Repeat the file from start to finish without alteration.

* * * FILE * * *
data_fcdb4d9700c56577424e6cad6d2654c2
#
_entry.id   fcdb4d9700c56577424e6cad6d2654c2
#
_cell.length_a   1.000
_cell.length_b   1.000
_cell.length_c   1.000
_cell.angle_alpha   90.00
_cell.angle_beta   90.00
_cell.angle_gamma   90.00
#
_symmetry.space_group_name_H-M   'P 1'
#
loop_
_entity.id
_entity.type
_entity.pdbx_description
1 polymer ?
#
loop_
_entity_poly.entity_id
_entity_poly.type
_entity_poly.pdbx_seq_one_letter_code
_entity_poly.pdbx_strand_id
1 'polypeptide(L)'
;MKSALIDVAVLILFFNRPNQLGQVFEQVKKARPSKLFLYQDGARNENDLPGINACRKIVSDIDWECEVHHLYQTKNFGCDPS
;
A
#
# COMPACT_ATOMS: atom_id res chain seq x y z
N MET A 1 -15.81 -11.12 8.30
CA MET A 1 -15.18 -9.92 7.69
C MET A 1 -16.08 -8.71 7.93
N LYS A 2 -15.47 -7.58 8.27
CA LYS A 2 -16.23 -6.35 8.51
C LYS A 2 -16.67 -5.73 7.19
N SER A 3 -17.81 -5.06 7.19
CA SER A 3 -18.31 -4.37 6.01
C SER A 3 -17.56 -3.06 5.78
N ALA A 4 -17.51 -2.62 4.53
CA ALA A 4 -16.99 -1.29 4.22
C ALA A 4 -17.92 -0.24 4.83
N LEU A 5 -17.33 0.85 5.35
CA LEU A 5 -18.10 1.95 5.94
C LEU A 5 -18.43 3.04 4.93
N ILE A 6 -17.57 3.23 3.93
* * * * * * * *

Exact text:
data_fcdb4d9700c56577424e6cad6d2654c2
#
_entry.id   fcdb4d9700c56577424e6cad6d2654c2
#
_cell.length_a   1.000
_cell.length_b   1.000
_cell.length_c   1.000
_cell.angle_alpha   90.00
_cell.angle_beta   90.00
_cell.angle_gamma   90.00
#
_symmetry.space_group_name_H-M   'P 1'
#
loop_
_entity.id
_entity.type
_entity.pdbx_description
1 polymer ?
#
loop_
_entity_poly.entity_id
_entity_poly.type
_entity_poly.pdbx_seq_one_letter_code
_entity_poly.pdbx_strand_id
1 'polypeptide(L)'
;MKSALIDVAVLILFFNRPNQLGQVFEQVKKARPSKLFLYQDGARNENDLPGINACRKIVSDIDWECEVHHLYQTKNFGCDPS
;
A
#
# COMPACT_ATOMS: atom_id res chain seq x y z
N MET A 1 -15.81 -11.12 8.30
CA MET A 1 -15.18 -9.92 7.69
C MET A 1 -16.08 -8.71 7.93
N LYS A 2 -15.47 -7.58 8.27
CA LYS A 2 -16.23 -6.35 8.51
C LYS A 2 -16.67 -5.73 7.19
N SER A 3 -17.81 -5.06 7.19
CA SER A 3 -18.31 -4.37 6.01
C SER A 3 -17.56 -3.06 5.78
N ALA A 4 -17.51 -2.62 4.53
CA ALA A 4 -16.99 -1.29 4.22
C ALA A 4 -17.92 -0.24 4.83
N LEU A 5 -17.33 0.85 5.35
CA LEU A 5 -18.10 1.95 5.94
C LEU A 5 -18.43 3.04 4.93
N ILE A 6 -17.57 3.23 3.93